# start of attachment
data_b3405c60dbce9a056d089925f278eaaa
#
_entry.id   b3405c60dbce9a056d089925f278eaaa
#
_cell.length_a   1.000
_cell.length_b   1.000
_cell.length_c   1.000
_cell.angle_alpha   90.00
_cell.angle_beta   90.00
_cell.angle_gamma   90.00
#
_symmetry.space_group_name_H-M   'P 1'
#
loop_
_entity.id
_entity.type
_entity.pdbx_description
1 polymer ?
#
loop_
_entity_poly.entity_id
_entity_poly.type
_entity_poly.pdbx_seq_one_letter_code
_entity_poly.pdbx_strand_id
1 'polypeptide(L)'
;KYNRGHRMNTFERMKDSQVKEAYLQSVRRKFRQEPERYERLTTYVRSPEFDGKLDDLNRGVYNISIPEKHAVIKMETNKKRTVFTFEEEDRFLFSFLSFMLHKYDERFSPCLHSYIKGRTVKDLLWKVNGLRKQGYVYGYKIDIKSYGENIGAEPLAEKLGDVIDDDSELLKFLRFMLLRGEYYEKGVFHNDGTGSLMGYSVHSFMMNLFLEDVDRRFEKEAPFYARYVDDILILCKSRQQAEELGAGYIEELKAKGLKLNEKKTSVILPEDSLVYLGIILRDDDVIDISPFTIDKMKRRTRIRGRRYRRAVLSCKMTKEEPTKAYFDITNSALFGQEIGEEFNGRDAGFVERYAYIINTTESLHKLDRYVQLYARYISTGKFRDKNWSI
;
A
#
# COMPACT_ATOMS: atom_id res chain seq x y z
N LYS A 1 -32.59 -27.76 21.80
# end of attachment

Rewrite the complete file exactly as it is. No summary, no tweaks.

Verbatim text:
data_b3405c60dbce9a056d089925f278eaaa
#
_entry.id   b3405c60dbce9a056d089925f278eaaa
#
_cell.length_a   1.000
_cell.length_b   1.000
_cell.length_c   1.000
_cell.angle_alpha   90.00
_cell.angle_beta   90.00
_cell.angle_gamma   90.00
#
_symmetry.space_group_name_H-M   'P 1'
#
loop_
_entity.id
_entity.type
_entity.pdbx_description
1 polymer ?
#
loop_
_entity_poly.entity_id
_entity_poly.type
_entity_poly.pdbx_seq_one_letter_code
_entity_poly.pdbx_strand_id
1 'polypeptide(L)'
;KYNRGHRMNTFERMKDSQVKEAYLQSVRRKFRQEPERYERLTTYVRSPEFDGKLDDLNRGVYNISIPEKHAVIKMETNKKRTVFTFEEEDRFLFSFLSFMLHKYDERFSPCLHSYIKGRTVKDLLWKVNGLRKQGYVYGYKIDIKSYGENIGAEPLAEKLGDVIDDDSELLKFLRFMLLRGEYYEKGVFHNDGTGSLMGYSVHSFMMNLFLEDVDRRFEKEAPFYARYVDDILILCKSRQQAEELGAGYIEELKAKGLKLNEKKTSVILPEDSLVYLGIILRDDDVIDISPFTIDKMKRRTRIRGRRYRRAVLSCKMTKEEPTKAYFDITNSALFGQEIGEEFNGRDAGFVERYAYIINTTESLHKLDRYVQLYARYISTGKFRDKNWSI
;
A
#
# COMPACT_ATOMS: atom_id res chain seq x y z
N LYS A 1 -32.59 -27.76 21.80